Scarlet Letter By Hawthorne
Nathaniel Hawthorne's novel The Scarlet Letter , had a controversial plot when
it was published in 1850. The same controversy exists today even though there is
a decline in moral behavior. The main character, Hester Prynne, and her scarlet
"A" have been a symbol of adultery for over one hundred years. It is
hard to determine whether Hester is to be considered a predator or the prey
throughout this novel. Individual upbringing and teachings could create a
predetermined opinion of Hester and the sin of adultery. Hester's beauty was
breath-taking. Her dark hair and brown eyes were alluring. An attractive figure
drew much attention from both male and female members of the community. Jealousy
caused many women to reject her friendship. Men secretively desired her although
they may have pretended otherwise. Many prejudged Hester as being somewhat less
than a symbol of virtue because of her outward appearance. She was never given
the opportunity to develop a deep and personal friendship with anyone other than
the priest. Her dependance on him drew her closer to him than she realized. Her
tenderness and passion was pushed deeper within as years passed. From the very
beginning she became a victim when her parents arranged her marriage to the
wealthy yet notorious Roger Chillingsworth. He was a man who needed to collect
things and Hester became another possession. His great wealth enabled him to
lead many different lives and become whomever or whatever he chose. However, his
greed and selfishness drove him to abandon Hester and destroy any love she might
have had for him. Upon his return, during the platform scene, she pretended not
to know him. At that moment her attraction to him still existed. The author
portrayed her as being smug and almost flaunting her sin, while at the same time
she noticed how handsome her husband seemed. The promiscuity of Hester's
character not only instigated her affair but had also drawn her towards Roger

Chillingsworth to begin with. One could perceive this as a predaceous quality.

For seven long years, Hester and her bastard child Pearl suffered great anguish.

Their existence in this Puritan setting was almost intolerable. Yet they went
about their lives and took each bit of happiness, though few, and made the most
of it. It is the tendency of many to thrive on the failing and downfall of
others; that is what transpired during this period. Possibly, her actions served
as a catalyst for exploitation, but how she was perceived by her fellow man was
not a significant factor in her decision not to expose her lover. Cruelty can
wear many disguises; ironically these Christian people were unforgiving and
heartless. Her bitterness was attributed partly to the loneliness and isolation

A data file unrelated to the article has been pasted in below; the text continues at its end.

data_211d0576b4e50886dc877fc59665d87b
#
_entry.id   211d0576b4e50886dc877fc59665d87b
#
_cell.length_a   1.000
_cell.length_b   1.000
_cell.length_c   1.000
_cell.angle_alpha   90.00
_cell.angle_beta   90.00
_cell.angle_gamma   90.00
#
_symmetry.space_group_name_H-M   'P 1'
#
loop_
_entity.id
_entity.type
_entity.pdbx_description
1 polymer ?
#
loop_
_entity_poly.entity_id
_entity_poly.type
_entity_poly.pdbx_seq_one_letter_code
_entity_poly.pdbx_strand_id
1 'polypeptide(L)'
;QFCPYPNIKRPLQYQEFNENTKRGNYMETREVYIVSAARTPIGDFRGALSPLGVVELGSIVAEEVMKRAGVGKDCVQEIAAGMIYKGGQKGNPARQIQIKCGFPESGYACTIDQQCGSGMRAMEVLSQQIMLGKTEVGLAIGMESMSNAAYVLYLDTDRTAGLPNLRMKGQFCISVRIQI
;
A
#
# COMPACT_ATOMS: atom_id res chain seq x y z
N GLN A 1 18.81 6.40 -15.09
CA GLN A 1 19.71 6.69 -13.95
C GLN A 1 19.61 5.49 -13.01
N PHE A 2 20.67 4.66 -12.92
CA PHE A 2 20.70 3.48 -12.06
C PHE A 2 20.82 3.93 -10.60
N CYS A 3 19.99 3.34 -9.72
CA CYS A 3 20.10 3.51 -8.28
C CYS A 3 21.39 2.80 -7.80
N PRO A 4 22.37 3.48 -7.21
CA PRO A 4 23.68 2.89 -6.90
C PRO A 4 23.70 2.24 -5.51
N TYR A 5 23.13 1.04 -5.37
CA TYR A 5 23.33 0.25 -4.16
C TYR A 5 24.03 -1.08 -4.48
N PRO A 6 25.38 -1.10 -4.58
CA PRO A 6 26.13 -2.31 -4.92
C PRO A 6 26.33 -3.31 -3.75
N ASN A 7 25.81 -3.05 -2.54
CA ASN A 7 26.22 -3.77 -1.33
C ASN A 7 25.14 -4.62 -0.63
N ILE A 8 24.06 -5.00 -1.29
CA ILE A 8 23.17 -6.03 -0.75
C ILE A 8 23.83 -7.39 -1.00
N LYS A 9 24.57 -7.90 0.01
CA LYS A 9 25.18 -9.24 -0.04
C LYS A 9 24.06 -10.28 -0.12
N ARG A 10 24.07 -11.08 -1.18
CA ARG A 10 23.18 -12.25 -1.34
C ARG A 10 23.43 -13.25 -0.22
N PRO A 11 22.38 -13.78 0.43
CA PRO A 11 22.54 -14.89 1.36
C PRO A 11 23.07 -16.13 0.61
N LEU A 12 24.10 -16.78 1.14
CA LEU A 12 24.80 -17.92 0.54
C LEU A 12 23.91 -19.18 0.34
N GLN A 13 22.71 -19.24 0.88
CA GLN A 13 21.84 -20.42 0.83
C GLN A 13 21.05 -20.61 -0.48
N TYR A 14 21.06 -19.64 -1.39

she suffered. Hester fell prey to gossip and became another victim of a societal
judgment. The true villain in all of this was the priest, Arthur Dimmesdale. He
allowed a woman , whom he supposedly loved, to be publicly ridiculed and
humiliated without coming forward and confessing his involvement. Hester always
had hope that her love would not be unrequited. Her character was of strong
nature and her love for the priest was excessive. One might consider her faith
in a man as unworthy as Arthur Dimmesdale to be a major flaw in her character,
but it also proves that passion can cast a shadow of sin on each of our souls.

Love, at times, can blind one to the blemishes within another being. However, it
would appear that Hawthorne's heroine entered the relationship with Arthur

Dimmesdale with eyes opened wide. Once again, Hester stood alone to face the
consequences of her infidelity and his deceit. Although throughout the plot

Hester dreamed of running away from it all and starting a new life with her
lover and child, her plans went awry. Her future with the priest was never to
be. But it proved to be enough for her that Arthur Dimmesdale finally faced the
townspeople who had placed him so high on his pedestal, and confessed his sin.

Her unending pursuit of him, in spite of his vow of chastity and God's law,
eventually led to his untimely demise. Hester's actions created a misinterpreted
image of her. An obsessive love robbed her daughter of the freedom of childhood
and created the loss of an innocence that comes only with youth. Therefore, the
answer to the previous question of whether Hester was the predator or the prey
is answered; she showed characteristics of both. Her actions proved time and
again that she fed off the stigma accompanying the scarlet letter